Renault’s attraction was limited in any case – both Sergio Perez and Kevin Magnussen saw little reason for optimism in the project infamously plagued by hierarchical infighting – but could Marko realistically hope to hold onto Sainz should more powerful suitors come knocking?

    Mercedes, Ferrari, McLaren, Williams, and Renault – all championship-winning teams – will have seats up for grabs at the end of 2017, and each of them present a stronger path for Carlos’s career than Toro Rosso, which will never be allowed to vie for the title.

    Carlos Sainz of Scuderia Toro Rosso

    The permutations of such a move are vast. Any of Kimi Räikkönen, Valtteri Bottas, Fernando Alonso, Stoffel Vandoorne, Felipe Massa, Lance Stroll, or Jolyon Palmer – or even Sebastian Vettel – could be turfed by an ascendant Sainz, rearranging the dynamic of the leading teams when, fingers crossed, as many as four constructors are shaping up to compete for the championship.

    It is clear that an upwardly mobile, growing-in-confidence Carlos Sainz could become a key player at F1’s pointy end in the immediate future.

    How devastating an impact he can have is up to him and his next 20 races.

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    The Crowd Says (10)

    • Roar Guru

      February 14th 2017 @ 3:27pm
      Bayden Westerweller said | February 14th 2017 @ 3:27pm | ! Report

      Williams looms as a logical progression for Sainz, not least in creating a lineage to Mercedes, unless the French politicking at Renault ceases in coming months – in which case, he’d be a perfect fit alongside Hulkenberg at Enstone.

      By the turn of the decade, he’ll be ideally equipped if McLaren or Ferrari come knocking, though he should be wary of jumping in any earlier having witnessed the ruthless treatment received by Perez and Magnussen at the former. The Spaniard has plenty of time on his side to easy his way up the grid.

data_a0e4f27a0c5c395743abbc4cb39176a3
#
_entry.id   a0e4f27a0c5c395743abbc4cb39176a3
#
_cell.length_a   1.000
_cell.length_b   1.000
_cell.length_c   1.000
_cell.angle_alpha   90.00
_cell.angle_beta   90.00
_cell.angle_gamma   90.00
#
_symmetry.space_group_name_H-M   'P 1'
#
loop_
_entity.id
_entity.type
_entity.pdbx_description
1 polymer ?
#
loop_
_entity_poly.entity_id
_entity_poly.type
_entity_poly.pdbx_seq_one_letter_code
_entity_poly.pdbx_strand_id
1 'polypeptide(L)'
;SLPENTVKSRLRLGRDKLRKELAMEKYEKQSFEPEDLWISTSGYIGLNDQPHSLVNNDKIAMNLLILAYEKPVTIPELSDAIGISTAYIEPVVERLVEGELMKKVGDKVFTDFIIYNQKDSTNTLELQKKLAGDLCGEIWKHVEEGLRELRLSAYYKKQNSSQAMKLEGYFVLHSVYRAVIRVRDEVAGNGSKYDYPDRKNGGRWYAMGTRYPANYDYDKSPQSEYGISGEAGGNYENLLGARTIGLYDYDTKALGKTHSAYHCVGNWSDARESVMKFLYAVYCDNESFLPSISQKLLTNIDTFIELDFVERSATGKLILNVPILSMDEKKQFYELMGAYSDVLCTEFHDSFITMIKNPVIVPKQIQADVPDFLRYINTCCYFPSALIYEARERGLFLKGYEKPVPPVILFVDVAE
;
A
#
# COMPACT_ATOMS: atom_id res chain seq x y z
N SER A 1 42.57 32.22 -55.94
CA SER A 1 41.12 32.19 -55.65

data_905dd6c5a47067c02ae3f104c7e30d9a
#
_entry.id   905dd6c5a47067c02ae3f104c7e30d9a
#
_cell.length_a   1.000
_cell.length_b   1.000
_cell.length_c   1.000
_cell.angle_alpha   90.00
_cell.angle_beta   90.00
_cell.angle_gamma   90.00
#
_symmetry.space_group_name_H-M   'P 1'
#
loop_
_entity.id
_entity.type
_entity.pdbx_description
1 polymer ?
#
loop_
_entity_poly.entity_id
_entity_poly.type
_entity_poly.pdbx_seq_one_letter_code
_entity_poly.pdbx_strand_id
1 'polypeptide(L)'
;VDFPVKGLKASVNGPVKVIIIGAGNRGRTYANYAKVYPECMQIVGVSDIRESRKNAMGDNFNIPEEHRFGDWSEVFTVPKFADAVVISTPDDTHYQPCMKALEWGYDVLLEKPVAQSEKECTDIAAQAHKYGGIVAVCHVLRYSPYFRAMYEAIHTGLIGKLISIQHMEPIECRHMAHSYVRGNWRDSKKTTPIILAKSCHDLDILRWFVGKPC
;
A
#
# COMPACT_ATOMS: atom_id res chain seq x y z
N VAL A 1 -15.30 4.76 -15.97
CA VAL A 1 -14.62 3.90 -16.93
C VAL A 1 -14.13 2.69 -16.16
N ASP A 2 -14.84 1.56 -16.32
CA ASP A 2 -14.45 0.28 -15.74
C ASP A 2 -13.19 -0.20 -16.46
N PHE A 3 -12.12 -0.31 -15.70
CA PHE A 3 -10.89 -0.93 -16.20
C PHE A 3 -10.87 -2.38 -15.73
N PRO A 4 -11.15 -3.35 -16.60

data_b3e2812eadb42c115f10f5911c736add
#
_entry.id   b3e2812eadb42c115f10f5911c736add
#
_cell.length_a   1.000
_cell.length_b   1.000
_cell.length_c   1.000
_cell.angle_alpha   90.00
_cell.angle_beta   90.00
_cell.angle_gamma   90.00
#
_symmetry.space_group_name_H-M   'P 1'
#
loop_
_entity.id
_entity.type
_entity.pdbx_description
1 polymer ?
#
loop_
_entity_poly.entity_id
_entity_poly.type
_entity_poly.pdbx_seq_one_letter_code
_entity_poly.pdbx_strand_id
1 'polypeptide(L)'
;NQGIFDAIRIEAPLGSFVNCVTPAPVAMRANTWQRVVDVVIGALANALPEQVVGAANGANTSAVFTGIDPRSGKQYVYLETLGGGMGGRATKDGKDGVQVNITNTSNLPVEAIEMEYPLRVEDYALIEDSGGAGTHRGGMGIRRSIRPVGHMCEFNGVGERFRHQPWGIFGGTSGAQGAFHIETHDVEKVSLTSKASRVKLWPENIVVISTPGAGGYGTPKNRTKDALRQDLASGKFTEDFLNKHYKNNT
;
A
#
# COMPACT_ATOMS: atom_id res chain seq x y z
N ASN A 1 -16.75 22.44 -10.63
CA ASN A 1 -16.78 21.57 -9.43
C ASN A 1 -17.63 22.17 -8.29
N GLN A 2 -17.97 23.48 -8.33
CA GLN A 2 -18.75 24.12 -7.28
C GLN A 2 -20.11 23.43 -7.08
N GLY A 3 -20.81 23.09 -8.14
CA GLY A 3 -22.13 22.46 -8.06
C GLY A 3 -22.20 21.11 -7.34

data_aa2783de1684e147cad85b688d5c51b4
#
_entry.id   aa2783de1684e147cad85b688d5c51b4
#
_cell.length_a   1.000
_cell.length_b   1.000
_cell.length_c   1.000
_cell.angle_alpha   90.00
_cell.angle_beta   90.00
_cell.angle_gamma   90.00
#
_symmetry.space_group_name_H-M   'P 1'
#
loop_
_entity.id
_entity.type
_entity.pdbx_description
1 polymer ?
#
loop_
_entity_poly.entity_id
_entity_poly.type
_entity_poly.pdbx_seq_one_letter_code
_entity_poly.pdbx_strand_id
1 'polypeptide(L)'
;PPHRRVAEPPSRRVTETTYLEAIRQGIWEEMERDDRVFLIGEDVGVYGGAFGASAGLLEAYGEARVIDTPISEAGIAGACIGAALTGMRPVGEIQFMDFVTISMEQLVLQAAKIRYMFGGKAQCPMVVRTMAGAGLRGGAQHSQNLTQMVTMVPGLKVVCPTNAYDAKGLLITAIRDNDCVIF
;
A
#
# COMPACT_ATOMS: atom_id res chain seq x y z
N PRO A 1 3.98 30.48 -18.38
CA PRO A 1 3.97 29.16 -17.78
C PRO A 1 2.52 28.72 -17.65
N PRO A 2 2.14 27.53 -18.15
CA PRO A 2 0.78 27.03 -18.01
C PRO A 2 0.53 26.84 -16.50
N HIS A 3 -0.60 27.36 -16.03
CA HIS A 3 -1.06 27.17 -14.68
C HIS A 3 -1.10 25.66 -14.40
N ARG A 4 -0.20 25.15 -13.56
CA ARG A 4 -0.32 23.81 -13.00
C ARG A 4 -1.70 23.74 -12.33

It could yet come to pass that a disgruntled Vettel moves on from Ferrari at the conclusion of ’17 and Ricciardo for one takes the Maranello carrot, creating a vacancy at Red Bull which would have Sainz’s name on it should he continue his 2016 trajectory, allowing his hostile dynamic with Verstappen established at Toro Rosso to resume.

    • Columnist

      February 14th 2017 @ 6:17pm
      Michael Lamonato said | February 14th 2017 @ 6:17pm | ! Report

      At the end of last year I’d have tipped him to move to Ferrari, but the place is so tumultuous at the moment it’d be far too big a risk to take. If the Italians can get their house in order, I’d love to see him get there. I think RBR’s more likely to let Sainz move to a major rival than Daniel Ricciardo — notwithstanding any bitterness in his Verstappen rivalry that might crop up this year.

      The all-new McLaren could also prove a nice fit, though, and there’s something poetic about Sainz maturing into a driver of sufficient calibre tor replace his idol, Fernando Alonso…

      • February 15th 2017 @ 2:54am
        Dexter The Hamster said | February 15th 2017 @ 2:54am | ! Report

        I wouldn’t discount a Verstappen move to Ferrari if any bitterness arises at RBR. I sense the Verstappen clan can smell blood in the water and will move heaven and earth to get to the right team at the right time. Of course that means Ferrari would have to be a front runner, but if that happens, I would bet good money that both Verstappen and the Scuderia would make it happen, whatever the cost.

        • Columnist

          February 15th 2017 @ 8:56am
          Michael Lamonato said | February 15th 2017 @ 8:56am | ! Report

          It’d definitely be worth thinking about, but Ferrari has a historical aversion to hiring young drivers — even if Verstappen’s an obviously proven talent. I think the test of this will be how Ferrari handles Antonio Giovinazzi and Charles Leclerc. Giovinazzi will apparently be driving in some Friday practice sessions this year, so this could be a sign things are changing.

    • Roar Guru

      February 14th 2017 @ 6:47pm
      Bayden Westerweller said | February 14th 2017 @ 6:47pm | ! Report